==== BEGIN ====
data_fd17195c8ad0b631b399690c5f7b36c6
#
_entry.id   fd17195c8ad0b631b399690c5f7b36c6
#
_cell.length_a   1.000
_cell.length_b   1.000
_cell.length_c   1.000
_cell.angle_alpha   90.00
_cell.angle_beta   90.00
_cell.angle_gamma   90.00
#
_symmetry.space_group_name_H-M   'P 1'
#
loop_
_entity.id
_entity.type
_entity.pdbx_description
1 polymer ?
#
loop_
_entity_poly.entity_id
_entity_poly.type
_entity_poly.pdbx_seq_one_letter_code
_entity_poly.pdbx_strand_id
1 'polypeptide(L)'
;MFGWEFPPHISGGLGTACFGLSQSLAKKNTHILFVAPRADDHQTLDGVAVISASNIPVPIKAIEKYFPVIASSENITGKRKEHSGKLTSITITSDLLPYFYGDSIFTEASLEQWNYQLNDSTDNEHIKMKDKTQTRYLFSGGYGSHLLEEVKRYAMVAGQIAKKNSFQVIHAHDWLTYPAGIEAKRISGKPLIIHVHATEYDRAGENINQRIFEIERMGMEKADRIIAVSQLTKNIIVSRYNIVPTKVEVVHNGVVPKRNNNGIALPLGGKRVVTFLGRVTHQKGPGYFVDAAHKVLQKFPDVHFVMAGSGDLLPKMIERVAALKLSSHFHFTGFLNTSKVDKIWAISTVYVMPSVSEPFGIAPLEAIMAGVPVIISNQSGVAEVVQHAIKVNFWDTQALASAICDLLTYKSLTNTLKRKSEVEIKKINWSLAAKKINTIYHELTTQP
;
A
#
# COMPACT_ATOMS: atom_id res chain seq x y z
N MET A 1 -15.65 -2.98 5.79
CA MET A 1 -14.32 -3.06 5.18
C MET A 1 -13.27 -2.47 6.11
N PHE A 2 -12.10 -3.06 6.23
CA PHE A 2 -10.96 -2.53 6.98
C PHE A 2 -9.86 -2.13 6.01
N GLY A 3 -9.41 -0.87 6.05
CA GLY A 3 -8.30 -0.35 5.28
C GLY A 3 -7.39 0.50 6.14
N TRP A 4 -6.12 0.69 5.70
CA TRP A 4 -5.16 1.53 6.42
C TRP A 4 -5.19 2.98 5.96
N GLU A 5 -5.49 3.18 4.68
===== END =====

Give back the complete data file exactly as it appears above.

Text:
data_fd17195c8ad0b631b399690c5f7b36c6
#
_entry.id   fd17195c8ad0b631b399690c5f7b36c6
#
_cell.length_a   1.000
_cell.length_b   1.000
_cell.length_c   1.000
_cell.angle_alpha   90.00
_cell.angle_beta   90.00
_cell.angle_gamma   90.00
#
_symmetry.space_group_name_H-M   'P 1'
#
loop_
_entity.id
_entity.type
_entity.pdbx_description
1 polymer ?
#
loop_
_entity_poly.entity_id
_entity_poly.type
_entity_poly.pdbx_seq_one_letter_code
_entity_poly.pdbx_strand_id
1 'polypeptide(L)'
;MFGWEFPPHISGGLGTACFGLSQSLAKKNTHILFVAPRADDHQTLDGVAVISASNIPVPIKAIEKYFPVIASSENITGKRKEHSGKLTSITITSDLLPYFYGDSIFTEASLEQWNYQLNDSTDNEHIKMKDKTQTRYLFSGGYGSHLLEEVKRYAMVAGQIAKKNSFQVIHAHDWLTYPAGIEAKRISGKPLIIHVHATEYDRAGENINQRIFEIERMGMEKADRIIAVSQLTKNIIVSRYNIVPTKVEVVHNGVVPKRNNNGIALPLGGKRVVTFLGRVTHQKGPGYFVDAAHKVLQKFPDVHFVMAGSGDLLPKMIERVAALKLSSHFHFTGFLNTSKVDKIWAISTVYVMPSVSEPFGIAPLEAIMAGVPVIISNQSGVAEVVQHAIKVNFWDTQALASAICDLLTYKSLTNTLKRKSEVEIKKINWSLAAKKINTIYHELTTQP
;
A
#
# COMPACT_ATOMS: atom_id res chain seq x y z
N MET A 1 -15.65 -2.98 5.79
CA MET A 1 -14.32 -3.06 5.18
C MET A 1 -13.27 -2.47 6.11
N PHE A 2 -12.10 -3.06 6.23
CA PHE A 2 -10.96 -2.53 6.98
C PHE A 2 -9.86 -2.13 6.01
N GLY A 3 -9.41 -0.87 6.05
CA GLY A 3 -8.30 -0.35 5.28
C GLY A 3 -7.39 0.50 6.14
N TRP A 4 -6.12 0.69 5.70
CA TRP A 4 -5.16 1.53 6.42
C TRP A 4 -5.19 2.98 5.96
N GLU A 5 -5.49 3.18 4.68